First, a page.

1. One might be tempted to envy Deronda providing new clothes for Mordecai, and pleasing himself as if he were sketching a picture in imagining the effect of the fine grey flannel shirts and a dressing-gown very much like a Franciscan's brown frock, with Mordecai's head and neck above them. Half his pleasure was the sense of seeing Mirah's brother through her eyes, and securing her fervid joy from any perturbing impression. And yet, after he had made all things ready, he was visited with a doubt whether he were not mistaking her, and putting the lower effect for the higher: was she not just as capable as he himself had been of feeling the impressive distinction in her brother all the more for that aspect of poverty which was among the memorials of his past? But there were the Meyricks to be propitiated towards this too Judaic brother; and Deronda detected himself piqued into getting out of sight everything that might feed the ready repugnance in minds unblessed with that 'precious seeing,' that bathing of all objects in a solemnity as of sunset-glow, which is begotten of a loving reverential emotion.
  2. And his inclination would have been the more confirmed if he had heard the dialogue round Mrs Meyrick's fire late in the evening, after Mirah had gone to her room. Hans, settled now in his Chelsea rooms, had stayed late, and Mrs Meyrick, poking the fire into a blaze, said -
  3. 'Now, Kate, put out your candle, and all come round the fire cosily. Hans, dear, do leave off laughing at those poems for the ninety-ninth time, and come too. I have something wonderful to tell you.'
  4. 'As if I didn't know that, ma. I have seen it in the corner of your eye ever so long, and in your pretence of errands,' said Kate, while the girls came to put their feet on the fender, and Hans, pushing his chair near them, sat astride it, resting his fists and chin on the back.
  5. 'Well, then, if you are so wise, perhaps you know that Mirah's brother is found!' said Mrs Meyrick, in her clearest accents.
  6. 'Oh, confound it!' said Hans, in the same moment.
  7. 'Hans, that is wicked,' said Mab. 'Suppose we had lost you.'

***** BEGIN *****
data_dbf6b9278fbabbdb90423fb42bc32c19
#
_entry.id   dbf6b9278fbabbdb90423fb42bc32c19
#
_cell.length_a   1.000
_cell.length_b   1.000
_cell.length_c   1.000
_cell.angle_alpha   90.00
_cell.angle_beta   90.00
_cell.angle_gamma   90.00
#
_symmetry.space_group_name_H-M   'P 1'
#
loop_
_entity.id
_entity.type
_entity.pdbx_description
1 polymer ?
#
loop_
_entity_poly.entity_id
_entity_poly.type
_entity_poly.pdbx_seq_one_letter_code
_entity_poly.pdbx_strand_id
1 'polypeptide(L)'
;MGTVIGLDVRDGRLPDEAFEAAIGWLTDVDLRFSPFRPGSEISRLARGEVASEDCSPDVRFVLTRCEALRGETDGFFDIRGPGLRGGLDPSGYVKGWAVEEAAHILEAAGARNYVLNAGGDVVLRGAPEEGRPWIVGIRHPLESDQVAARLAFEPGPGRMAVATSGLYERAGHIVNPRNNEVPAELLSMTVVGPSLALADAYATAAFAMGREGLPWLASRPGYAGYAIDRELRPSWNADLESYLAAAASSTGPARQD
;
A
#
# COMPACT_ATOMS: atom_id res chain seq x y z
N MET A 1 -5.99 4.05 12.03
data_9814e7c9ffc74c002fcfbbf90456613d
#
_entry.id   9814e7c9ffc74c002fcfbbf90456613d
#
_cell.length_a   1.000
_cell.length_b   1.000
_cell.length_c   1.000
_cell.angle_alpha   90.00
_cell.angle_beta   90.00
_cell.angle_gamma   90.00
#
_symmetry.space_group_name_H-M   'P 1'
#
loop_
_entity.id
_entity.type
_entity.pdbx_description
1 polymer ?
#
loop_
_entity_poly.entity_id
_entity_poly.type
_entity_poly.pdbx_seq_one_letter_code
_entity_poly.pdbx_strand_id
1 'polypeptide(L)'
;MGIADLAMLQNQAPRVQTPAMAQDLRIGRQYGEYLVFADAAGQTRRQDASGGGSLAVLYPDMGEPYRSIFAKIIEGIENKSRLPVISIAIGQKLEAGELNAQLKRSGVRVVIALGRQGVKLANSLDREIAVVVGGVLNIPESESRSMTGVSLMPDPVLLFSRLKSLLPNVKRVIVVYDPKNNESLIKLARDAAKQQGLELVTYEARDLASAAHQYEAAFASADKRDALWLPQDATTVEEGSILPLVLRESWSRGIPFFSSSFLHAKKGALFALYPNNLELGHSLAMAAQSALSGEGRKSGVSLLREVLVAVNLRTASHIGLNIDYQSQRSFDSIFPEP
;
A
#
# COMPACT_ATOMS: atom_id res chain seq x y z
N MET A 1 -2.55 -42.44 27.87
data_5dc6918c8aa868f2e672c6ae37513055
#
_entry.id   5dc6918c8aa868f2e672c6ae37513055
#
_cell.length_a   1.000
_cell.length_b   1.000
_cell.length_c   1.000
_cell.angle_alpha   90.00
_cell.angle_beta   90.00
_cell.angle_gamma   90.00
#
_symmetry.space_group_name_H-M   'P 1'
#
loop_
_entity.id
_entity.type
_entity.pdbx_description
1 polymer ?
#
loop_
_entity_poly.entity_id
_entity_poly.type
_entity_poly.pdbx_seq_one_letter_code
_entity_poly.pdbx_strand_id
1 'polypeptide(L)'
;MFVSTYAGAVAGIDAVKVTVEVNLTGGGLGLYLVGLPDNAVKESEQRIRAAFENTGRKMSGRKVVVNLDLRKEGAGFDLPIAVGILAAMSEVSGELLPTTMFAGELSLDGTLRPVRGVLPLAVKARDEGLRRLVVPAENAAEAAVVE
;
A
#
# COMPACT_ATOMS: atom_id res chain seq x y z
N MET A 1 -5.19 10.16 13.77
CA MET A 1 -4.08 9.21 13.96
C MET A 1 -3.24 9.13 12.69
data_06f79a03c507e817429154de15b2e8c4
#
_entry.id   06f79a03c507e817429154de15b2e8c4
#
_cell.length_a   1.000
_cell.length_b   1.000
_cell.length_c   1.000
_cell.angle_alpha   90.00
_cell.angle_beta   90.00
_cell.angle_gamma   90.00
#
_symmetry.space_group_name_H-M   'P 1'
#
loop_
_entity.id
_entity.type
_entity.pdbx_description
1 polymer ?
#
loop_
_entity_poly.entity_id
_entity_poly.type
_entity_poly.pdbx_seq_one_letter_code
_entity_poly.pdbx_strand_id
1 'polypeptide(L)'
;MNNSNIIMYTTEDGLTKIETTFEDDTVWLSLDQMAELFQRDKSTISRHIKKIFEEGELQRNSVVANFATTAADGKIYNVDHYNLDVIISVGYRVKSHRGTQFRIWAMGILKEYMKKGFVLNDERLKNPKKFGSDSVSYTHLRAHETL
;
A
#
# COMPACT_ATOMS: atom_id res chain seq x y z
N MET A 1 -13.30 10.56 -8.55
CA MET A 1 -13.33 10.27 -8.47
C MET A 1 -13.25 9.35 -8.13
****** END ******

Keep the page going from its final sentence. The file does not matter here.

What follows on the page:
8. 'I can not help being rather sorry,' said Kate. 'And her mother? - where is she?'
  9. 'Her mother is dead.'
  10. 'I hope the brother is not a bad man,' said Amy.
  11. 'Nor a fellow all smiles and jewellery - a Crystal Palace Assyrian with a hat on,' said Hans, in the worst humour.
  12. 'Were there ever such unfeeling children?' said Mrs Meyrick, a little strengthened by the need for opposition. 'You don't think the least bit of Mirah's joy in the matter.'
  13. 'You know, ma, Mirah hardly remembers her brother,' said Kate.
  14. 'People who are lost for twelve years should never come back again,' said Hans. 'They are always in the way.'
  15. 'Hans!' said Mrs Meyrick, reproachfully. 'If you had lost me for twenty years, I should have thought -'
  16. 'I said twelve years,' Hans broke in. 'Anywhere about twelve years is the time at which lost relations should keep out of the way.'
  17. 'Well, but it's nice finding people - there is something to tell,' said Mab, clasping her knees. 'Did Prince Camaralzaman find him?'
  18. Then Mrs Meyrick, in her neat narrative way, told all she knew without interruption. 'Mr Deronda has the highest admiration for him,' she ended - 'seems quite to look up to him. And he says Mirah is just the sister to understand this brother.'
  19. 'Deronda is getting perfectly preposterous about those Jews,' said Hans with disgust, rising and setting his chair away with a bang. 'He wants to do everything he can to encourage Mirah in her prejudices.'
  20. 'Oh, for shame, Hans! - to speak in that way of Mr Deronda,' said Mab. And Mrs Meyrick's face showed something like an undercurrent of expression, not allowed to get to the surface.
  21. 'And now we shall never be all together,' Hans went on, walking about with his hands thrust into the pockets of his brown velveteen coat, 'but we must have this prophet Elijah to tea with us, and Mirah will think of nothing but sitting on the ruins of Jerusalem. She will be spoiled as an artist mind that - she will get as narrow as a nun. Everything will be spoiled - our home and everything. I shall take to drinking.
  22. 'Oh, really, Hans,' sail Kate, impatiently, 'I do think men are the most contemptible animals in all creation. Every one of them must have everything to his mind, else he is unbearable.'
  23. 'Oh, oh, oh, it's very dreadful!' cried Mab. 'I feel as if ancient Nineveh were come again.'
  24. 'I should like to know what is the good of having gone to the university and knowing everything, if you are so childish, Hans,' said Amy. 'You ought to put up with a man that Providence sends you to be kind to. We shall have to put up with him.'
  25. 'I hope you will all of you like the new Lamentations of Jeremiah - "to be continued in our next" - that's all,' said Hans, seizing his wide-awake. 'It's no use being one thing more than another if one has to endure the company of those men with a fixed idea - staring blankly at you, and requiring all your remarks to be small footnotes to their text. If you're to be under a petrifying well, you'd better be an old boot. I don't feel myself an old boot.' Then abruptly, 'Goodnight, little mother,' bending to kiss her brow in a hasty, desperate manner, and condescendingly, on his way to the door, 'Good-night, girls.'
  26. 'Suppose Mirah knew how you are behaving,' said Kate. But her answer was a slam of the door. 'I should like to see Mirah when Mr Deronda tells her,' she went on, to her mother. 'I know she will look so beautiful.'